The priority of liberty

Liberal political thought cannot then supply the easy answers that some western liberal commentators have been guilty of assuming. It would be a mistake to think that supporting a coup is illiberal by definition, especially if it is believed that it is necessary to save the ‘moral character’ of a nation and secure a freer and potentially liberal future. Given the difficult prospects of liberalism in Egypt then, it is understandable why liberals there have embraced authoritarianism even if we ultimately disagree with them for doing so. It is not implausible to assume that a democratic Egypt would lead, all things being equal, to the emergence of an Islamist dominated government, and by extension the emergence of an illiberal democracy. For many liberals this could constitute an unacceptable threat to the ‘moral character’ of the nation.

And despite the repugnance, even despair, of some western liberals towards their Egyptian counterparts, it has been shown that Arab liberals have not misunderstood or misinterpreted liberalism. A closer examination of the wider liberal tradition reveals individuals who, when they are given a choice between liberal values and democratic ones, have preferred the former. This goes to show that the ‘goods’ of liberty and democracy are not identifiably the same or always harmonious, and it is mistaken to think so. And while there is little doubt that contemporary versions of liberalisms in the west are more egalitarian, this does not mean that western liberals don’t prize core ‘goods’ associated with liberty any less. It seems then that western liberals cannot even console themselves with the satisfaction that were they confronted with a similar scenario and forced to choose between democracy and the ‘goods’ of liberalism, they would not prefer the latter, hateful as such a choice may be.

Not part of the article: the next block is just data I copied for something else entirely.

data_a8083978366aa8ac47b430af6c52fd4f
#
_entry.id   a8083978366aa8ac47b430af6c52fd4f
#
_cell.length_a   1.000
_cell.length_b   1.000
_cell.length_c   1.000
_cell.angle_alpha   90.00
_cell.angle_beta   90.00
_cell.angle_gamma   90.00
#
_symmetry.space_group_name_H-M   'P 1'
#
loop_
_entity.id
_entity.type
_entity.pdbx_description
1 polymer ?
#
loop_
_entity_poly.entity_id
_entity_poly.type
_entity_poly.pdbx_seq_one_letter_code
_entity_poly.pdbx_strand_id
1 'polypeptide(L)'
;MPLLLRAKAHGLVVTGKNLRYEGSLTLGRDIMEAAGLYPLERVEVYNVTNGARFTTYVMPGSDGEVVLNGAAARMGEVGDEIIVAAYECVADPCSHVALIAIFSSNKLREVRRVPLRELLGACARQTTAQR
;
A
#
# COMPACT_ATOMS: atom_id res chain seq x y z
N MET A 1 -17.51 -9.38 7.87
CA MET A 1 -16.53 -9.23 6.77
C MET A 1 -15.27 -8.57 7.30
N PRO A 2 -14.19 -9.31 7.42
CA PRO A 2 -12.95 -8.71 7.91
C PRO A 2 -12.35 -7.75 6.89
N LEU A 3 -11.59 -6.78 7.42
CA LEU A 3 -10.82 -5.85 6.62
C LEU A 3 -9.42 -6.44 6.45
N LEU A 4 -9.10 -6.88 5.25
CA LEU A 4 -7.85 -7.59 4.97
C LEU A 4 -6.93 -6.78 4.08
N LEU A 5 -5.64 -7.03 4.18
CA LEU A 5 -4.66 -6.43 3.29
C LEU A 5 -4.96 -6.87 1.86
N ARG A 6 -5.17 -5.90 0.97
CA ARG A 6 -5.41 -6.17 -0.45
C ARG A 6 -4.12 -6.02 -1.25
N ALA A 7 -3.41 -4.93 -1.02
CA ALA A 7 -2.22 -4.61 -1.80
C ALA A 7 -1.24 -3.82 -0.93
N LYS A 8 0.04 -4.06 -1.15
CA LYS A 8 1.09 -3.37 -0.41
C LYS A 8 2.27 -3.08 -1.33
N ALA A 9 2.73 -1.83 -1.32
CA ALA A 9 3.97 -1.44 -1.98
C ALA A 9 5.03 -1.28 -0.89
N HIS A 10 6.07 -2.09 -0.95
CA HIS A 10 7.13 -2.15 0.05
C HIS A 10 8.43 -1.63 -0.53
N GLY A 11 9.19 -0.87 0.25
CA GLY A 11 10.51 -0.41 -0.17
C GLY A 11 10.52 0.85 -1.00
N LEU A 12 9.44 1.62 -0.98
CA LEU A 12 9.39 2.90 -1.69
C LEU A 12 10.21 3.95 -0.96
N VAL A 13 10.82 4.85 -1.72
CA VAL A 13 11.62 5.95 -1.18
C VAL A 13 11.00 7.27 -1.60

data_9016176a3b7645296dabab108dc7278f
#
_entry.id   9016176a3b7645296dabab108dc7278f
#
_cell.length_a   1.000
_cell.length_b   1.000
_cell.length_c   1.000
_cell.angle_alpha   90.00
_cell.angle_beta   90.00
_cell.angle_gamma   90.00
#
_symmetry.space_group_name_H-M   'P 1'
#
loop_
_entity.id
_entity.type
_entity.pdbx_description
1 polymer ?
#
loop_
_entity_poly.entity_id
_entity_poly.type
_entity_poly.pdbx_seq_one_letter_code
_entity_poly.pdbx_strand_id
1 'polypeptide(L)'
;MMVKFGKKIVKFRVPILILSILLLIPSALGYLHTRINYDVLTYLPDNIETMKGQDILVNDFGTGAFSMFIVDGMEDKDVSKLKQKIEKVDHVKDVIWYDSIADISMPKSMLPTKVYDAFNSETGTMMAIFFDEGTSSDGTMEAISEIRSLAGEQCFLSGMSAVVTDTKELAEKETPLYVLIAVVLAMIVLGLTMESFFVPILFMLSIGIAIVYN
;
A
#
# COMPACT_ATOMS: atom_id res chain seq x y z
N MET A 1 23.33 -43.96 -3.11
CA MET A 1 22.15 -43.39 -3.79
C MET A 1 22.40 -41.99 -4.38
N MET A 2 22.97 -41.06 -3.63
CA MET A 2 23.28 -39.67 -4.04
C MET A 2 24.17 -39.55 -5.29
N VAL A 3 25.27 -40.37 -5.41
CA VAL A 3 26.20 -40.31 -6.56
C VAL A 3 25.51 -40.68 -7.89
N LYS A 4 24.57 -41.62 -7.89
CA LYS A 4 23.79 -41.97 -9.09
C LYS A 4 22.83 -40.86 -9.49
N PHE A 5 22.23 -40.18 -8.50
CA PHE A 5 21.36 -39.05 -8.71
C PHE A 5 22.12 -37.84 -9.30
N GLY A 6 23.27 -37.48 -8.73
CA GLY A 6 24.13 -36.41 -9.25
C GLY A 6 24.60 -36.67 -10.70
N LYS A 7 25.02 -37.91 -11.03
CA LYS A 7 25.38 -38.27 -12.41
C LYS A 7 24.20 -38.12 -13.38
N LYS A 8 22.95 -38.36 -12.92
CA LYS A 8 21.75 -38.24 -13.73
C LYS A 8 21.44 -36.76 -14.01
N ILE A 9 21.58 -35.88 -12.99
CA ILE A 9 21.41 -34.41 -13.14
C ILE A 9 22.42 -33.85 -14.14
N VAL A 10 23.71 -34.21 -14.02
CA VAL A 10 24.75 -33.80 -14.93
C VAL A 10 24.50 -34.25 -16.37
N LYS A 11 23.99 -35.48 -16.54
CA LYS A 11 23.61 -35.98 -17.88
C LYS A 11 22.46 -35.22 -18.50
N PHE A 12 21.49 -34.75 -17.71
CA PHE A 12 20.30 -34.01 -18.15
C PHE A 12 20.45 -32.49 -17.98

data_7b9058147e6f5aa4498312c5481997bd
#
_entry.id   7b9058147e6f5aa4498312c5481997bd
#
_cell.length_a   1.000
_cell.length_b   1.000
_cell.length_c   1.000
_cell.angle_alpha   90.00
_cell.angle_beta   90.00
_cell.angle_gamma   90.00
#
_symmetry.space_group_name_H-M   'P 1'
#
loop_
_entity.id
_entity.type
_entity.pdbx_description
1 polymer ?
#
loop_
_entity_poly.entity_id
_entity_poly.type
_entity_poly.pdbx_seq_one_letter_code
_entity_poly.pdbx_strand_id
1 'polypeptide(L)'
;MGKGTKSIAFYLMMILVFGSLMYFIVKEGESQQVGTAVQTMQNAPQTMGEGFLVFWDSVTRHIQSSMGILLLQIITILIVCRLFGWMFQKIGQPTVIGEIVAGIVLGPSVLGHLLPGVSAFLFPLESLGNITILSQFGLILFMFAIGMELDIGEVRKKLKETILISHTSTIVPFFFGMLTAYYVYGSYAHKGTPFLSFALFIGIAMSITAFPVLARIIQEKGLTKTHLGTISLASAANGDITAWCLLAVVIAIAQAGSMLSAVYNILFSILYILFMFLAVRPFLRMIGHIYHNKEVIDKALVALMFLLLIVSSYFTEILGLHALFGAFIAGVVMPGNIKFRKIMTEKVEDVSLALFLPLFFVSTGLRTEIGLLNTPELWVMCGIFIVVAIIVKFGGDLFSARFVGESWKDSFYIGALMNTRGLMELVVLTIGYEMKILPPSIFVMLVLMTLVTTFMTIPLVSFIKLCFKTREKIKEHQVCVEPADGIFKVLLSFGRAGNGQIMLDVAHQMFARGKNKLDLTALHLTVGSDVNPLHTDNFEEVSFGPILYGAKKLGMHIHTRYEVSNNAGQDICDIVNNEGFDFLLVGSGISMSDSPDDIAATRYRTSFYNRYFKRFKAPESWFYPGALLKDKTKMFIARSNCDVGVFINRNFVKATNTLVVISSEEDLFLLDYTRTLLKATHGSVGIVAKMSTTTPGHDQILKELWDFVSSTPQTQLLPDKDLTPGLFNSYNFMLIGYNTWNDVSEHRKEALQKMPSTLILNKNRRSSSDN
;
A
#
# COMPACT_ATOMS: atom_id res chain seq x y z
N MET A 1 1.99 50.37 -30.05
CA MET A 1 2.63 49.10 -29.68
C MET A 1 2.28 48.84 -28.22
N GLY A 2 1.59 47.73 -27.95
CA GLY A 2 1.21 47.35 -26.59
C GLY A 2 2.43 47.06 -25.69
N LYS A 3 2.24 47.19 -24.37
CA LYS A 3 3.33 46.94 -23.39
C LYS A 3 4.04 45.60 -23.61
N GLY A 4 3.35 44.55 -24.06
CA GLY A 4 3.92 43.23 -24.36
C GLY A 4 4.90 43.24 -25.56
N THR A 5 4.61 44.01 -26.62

Uncomfortable as such reasoning may be, it cannot be easily dismissed as beyond the pale of liberalism; on the contrary there may be a robust liberal argument that if difficult choices have to be made, then certain core values have to be prioritised over others, especially if it is to save the ‘liberal identity’ of a nation. Ultimately liberals will find no consolation within liberal philosophy, nor can they absolve liberalism from the actions of Arab liberals; the justification for the coup is right there within liberalism itself. On this matter, liberalism cannot carry the moral burdens that its followers assume.

An extended version of this essay can be found on Faheem Hussain’s blog

About the author

Faheem A. Hussain is about to begin a PhD in Politics at Royal Holloway University of London pursuing research in liberalism and multiculturalism. He has a BA (Hons.) in Arabic and Islamic studies from the School of Oriental and African Studies, London, a PGCE in Religious Studies from Roehampton University, and an MA in philosophy from Heythrop College, University of London. Find him on
twitter @FaheemHus and some of his writings at Some Thoughts.